Category Archives: Astronomy

May 22 and 23 at Senkoku-ishi

May 22, the second day of the dashed spotlight.

Today, the dashed light is clearer than it was yesterday. The bottom dash is slight, but it hits the corner. From tomorrow the width of this light becomes thicker and stronger; the light can be regarded as a dotted line until about the fifth day, the 25th of May.

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May 23, the third day of the dashed spotlight.

The observation is impressive today. A dash starts appearing one by one from the top. It takes about three minutes for up to six dashes to appear (see closeup below).

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この三角状の石面の凹凸も計算されているのでしょうか!? 完全に遊んでますね。

Is the roughness of this triangular stone surface deliberate? It plays perfectly!

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The dashed lights move downward. Approximately 3 minutes until the sixth dash appears. The six dashes will eventually disappear, one by one from the bottom. The show time of the dashed line spotlight continued for 30 minutes after it started.

 

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May 21 at Senkoku-ishi

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May 21 (Sun) First day of dashed line of light

Chunichi Shimbun reported the event.  Compared with yesterday, May 20th, we could clearly see four dashes of light today. We were interviewed by reporter Matsumoto from Chunichi Shimbun. It is the spotlight observation in Senkoku-ishi that takes place around 1 pm, thirty days before the summer solstice. The WEB NEWS is here Chubu Chunichi Shimbun (Hida) May 24, 2017. The visitors today were mainly from outside the prefecture. They began gathering at 12:30 pm.

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And at night we lit the Big Dipper cup-marks. We were worried there might be clouds, but fortunately we could see the starry sky. Visitors from the prefecture arrived at 7:30 pm.

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We could see the Big Dipper lying above us. Can you see it at the top of this photo? And low in the sky, Polaris sits above the megalithic group. This may be somewhat difficult to see but it is surely there in the photograph.

The Polar Star and the Big Dipper are far apart now, but about 5000 years ago they were closer. In other words, the North Star rotated around nearer the megaliths.

And when you connect seven of the nine cup-marks engraved on the megalith, the shape of the Big Dipper emerges. Isn’t it fantastic!

As you can see the picture above, the shapes of the actual Big Dipper and the stone cup-marks are mirror images. We do not know why this is so, but ancient people, in ruins around the world, also have inverted the shapes in the same way. And as to what the other two cup-marks mean … It seems that we contemporary people do not have any explanation.

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Most of the universe is unknown. Modern people have only a small amount of information of the whole, and there is no way we can even deny the possibilities of ancient times. In this sense, the Kanayama megalithic group can be said to be an instrument that not only measures time but also can measure the thinking power of people.

In any case … the enjoyment of the starry sky finished around 9:30 pm. We are considering starry sky viewing once more this summer, with the solar observation society in July or August. Next time, the Big Dipper will not be seen as it will be hidden behind a tree, but we want to do a cup-mark lighting. We want to watch the Amanogawa Milky Way and the Summer Triangle (of the stars Altair, Deneb, and Vega). We hope to share our passion with many of you.

 

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May 20 at Senkoku-ishi

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http://blog.livedoor.jp/kanayama_tour-kanayamamegaliths/archives/1066078821.html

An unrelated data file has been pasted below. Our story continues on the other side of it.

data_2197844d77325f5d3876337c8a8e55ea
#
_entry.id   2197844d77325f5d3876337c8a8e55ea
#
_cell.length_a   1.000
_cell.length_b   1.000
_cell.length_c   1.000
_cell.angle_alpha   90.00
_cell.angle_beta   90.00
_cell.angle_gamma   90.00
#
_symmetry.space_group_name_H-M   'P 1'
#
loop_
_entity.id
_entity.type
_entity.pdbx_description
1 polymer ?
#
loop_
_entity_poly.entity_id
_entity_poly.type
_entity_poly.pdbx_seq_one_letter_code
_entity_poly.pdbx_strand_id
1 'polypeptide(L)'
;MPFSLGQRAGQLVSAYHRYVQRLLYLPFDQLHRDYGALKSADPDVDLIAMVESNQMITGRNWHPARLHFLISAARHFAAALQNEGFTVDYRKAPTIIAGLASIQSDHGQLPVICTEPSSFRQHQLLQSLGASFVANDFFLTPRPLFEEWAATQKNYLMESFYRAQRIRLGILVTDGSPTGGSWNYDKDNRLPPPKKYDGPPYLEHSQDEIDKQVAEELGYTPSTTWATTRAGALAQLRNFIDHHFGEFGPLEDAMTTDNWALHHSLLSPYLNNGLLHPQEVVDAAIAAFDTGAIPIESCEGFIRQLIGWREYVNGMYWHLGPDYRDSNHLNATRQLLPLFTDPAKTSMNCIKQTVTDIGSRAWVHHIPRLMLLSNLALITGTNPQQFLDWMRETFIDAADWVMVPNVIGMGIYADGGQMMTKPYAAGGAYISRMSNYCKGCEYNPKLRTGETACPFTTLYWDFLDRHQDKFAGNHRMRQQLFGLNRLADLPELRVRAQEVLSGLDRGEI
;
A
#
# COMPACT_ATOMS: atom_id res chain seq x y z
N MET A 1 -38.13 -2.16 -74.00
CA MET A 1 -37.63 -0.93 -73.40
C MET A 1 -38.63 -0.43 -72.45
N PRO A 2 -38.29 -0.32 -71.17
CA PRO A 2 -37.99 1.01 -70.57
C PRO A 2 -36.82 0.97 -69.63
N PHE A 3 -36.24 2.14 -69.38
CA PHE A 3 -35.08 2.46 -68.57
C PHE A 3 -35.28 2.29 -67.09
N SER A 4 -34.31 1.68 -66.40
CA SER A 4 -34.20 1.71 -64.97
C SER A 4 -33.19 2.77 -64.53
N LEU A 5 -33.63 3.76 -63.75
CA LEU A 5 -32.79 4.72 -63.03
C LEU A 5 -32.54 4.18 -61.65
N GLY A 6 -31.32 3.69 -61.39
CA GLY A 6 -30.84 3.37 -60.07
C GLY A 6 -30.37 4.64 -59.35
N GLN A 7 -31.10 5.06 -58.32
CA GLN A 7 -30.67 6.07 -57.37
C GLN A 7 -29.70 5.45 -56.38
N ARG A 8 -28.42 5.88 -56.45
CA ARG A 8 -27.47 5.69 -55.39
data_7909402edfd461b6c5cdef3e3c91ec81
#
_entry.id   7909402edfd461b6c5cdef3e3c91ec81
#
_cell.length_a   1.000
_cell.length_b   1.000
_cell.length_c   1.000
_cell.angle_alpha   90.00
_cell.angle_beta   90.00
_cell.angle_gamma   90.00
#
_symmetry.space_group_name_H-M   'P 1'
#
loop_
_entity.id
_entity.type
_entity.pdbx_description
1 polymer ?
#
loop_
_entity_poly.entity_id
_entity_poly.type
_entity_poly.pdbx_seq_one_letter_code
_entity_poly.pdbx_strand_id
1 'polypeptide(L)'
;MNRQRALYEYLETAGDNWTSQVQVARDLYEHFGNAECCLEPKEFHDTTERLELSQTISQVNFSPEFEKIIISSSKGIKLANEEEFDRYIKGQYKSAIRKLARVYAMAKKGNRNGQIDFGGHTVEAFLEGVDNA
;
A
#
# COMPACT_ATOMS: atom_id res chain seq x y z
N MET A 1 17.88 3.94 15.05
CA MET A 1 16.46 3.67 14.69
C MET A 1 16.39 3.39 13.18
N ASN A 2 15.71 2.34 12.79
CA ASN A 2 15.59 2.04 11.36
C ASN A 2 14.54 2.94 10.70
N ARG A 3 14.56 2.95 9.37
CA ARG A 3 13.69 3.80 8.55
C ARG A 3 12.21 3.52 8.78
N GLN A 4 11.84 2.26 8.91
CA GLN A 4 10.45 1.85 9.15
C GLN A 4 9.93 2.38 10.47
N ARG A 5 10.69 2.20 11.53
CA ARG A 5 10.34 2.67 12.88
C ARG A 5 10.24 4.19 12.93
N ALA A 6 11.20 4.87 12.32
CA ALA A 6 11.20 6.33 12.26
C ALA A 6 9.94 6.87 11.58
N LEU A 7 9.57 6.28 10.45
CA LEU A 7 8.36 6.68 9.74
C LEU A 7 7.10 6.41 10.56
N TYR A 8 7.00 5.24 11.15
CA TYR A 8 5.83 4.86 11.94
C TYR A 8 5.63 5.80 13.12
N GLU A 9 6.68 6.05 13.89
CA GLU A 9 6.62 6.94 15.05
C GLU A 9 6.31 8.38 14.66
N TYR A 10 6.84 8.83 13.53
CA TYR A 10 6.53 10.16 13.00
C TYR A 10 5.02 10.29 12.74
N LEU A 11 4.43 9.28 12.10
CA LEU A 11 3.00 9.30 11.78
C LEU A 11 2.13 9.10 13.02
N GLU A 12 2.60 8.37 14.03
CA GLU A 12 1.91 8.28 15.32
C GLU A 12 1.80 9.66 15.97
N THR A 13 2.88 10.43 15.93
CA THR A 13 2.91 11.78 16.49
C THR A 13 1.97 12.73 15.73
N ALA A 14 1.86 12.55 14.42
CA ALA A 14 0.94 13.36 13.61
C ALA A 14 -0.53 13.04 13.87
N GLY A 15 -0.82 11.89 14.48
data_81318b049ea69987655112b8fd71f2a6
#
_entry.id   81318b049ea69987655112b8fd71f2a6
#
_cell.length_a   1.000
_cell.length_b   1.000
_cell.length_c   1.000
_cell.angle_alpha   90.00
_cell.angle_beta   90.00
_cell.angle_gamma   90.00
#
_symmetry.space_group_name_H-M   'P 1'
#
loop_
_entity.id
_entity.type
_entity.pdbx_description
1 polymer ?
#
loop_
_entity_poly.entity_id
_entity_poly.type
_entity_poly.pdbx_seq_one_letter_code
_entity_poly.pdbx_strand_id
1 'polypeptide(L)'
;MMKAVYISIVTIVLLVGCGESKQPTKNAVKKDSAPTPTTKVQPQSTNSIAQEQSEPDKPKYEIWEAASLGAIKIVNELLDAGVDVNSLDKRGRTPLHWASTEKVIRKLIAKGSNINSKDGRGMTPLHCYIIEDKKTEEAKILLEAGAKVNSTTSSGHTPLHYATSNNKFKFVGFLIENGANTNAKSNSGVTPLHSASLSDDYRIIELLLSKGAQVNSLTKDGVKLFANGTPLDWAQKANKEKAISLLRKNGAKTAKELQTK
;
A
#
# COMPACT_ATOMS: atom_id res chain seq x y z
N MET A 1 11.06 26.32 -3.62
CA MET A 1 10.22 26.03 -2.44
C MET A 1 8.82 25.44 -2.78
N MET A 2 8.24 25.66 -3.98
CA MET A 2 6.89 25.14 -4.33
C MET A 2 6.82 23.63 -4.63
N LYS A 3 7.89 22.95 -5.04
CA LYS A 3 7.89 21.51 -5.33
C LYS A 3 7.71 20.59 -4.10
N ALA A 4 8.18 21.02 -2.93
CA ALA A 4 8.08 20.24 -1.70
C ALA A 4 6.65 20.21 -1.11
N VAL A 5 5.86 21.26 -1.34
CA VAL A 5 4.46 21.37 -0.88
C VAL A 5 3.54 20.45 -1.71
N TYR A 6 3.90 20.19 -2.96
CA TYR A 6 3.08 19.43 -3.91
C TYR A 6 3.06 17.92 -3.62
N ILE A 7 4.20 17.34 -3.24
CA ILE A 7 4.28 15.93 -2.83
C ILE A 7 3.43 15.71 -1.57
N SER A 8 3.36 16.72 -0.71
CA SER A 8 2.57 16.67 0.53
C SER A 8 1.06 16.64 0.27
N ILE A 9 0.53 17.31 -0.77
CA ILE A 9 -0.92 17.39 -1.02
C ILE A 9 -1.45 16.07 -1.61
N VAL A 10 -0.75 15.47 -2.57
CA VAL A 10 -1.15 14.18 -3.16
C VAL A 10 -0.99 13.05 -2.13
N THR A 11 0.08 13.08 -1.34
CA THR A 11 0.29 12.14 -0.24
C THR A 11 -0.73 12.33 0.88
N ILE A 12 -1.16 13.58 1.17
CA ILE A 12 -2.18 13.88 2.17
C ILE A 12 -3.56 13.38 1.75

2017年05月20日

夏至30日前★予告   30 days before Summer Solstice ★ Advance Notice

The temperature went up to 29 degrees, clear weather today. Daytime is green and the purple kiri (paulownia) is blooming. At night the kajika frog announces the beginning of summer.

Summer begins at the Kanayama Megaliths today. As usual, the Sekimen-ishi is the site of summer observations.

Inside the cavern at one in the afternoon, the entering spotlight is shown grazing the side of the megalith. Look carefully at the triangular protrusion and you’ll see two or three spots of light.

Today there are three spots. The dashed line will start to appear tomorrow, and the count-down begins. Today’s light is not clear; as in a leap-year, it alternates between two and three spots. The dashed-line spotlight will be clear and will certainly be recognized by everyone watching tomorrow. On the 21st, the actual observation begins. And the real pleasure begins!

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Hikari no Michi at Miyajidake Jinjya

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http://miyajidake-news.com/sightseeing/20151008

There is a shrine in Fukutsu-shi, Fukuoka-ken with a shimenawa said to be, at 5 tons, the largest in Japan. Not only that, it is known for a spectacular sunset phenomenon. Set on the slope of Miyajidake, the Miyajidake Jinjya 宮地嶽神社 overlooking the city faces west toward the Japan Sea. A long flight of steps leads up to the main torii. From the shrine, the path seems to lead directly to the sea and Ai-no-shima island. This is the Hikari no Michi, the Path of Light.

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Twice a year, the sun will set along a line connecting the shrine, the torii, the entrance path, the beach, and the island. The dates are around the 20th of October and February.  The Festival of the Setting Sun is held to commemorate the time when ancestors will come to sit between this world and the other world. At night the way is lit by 3,000 bamboo lamps on which prayers are written.

Chika-san visited the shrine on February 18, a few days early to avoid the expected large crowds. Her photos show the haiden with shimenawa and the view of the promenade from the torii to the sea. Finally, the sun sinks into the sea behind the Ai-no-shima, and night falls. The alignment will be straighter two or three days later as the sun moves further north.

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The shrine has prepared a colorful brochure here,  http://www.miyajidake.or.jp/images/en/booklet.pdf

The reason for Chika-san’s and our interest in this solar event has to do with its closeness in time to the 10/23 and 2/19 astronomical cross-quarter observations at Kanayama Megaliths. These dates are around 60 days before and after the winter solstice. Observations made on cross-quarter dates assist in the determination of the winter solstice day. Further, careful data collection can also help determine a leap-year calendar. However, we have yet to find an astronomical purpose behind building the shrine to create the Hikari no Michi alignment. Yet, it does make for a splendid sight twice a year!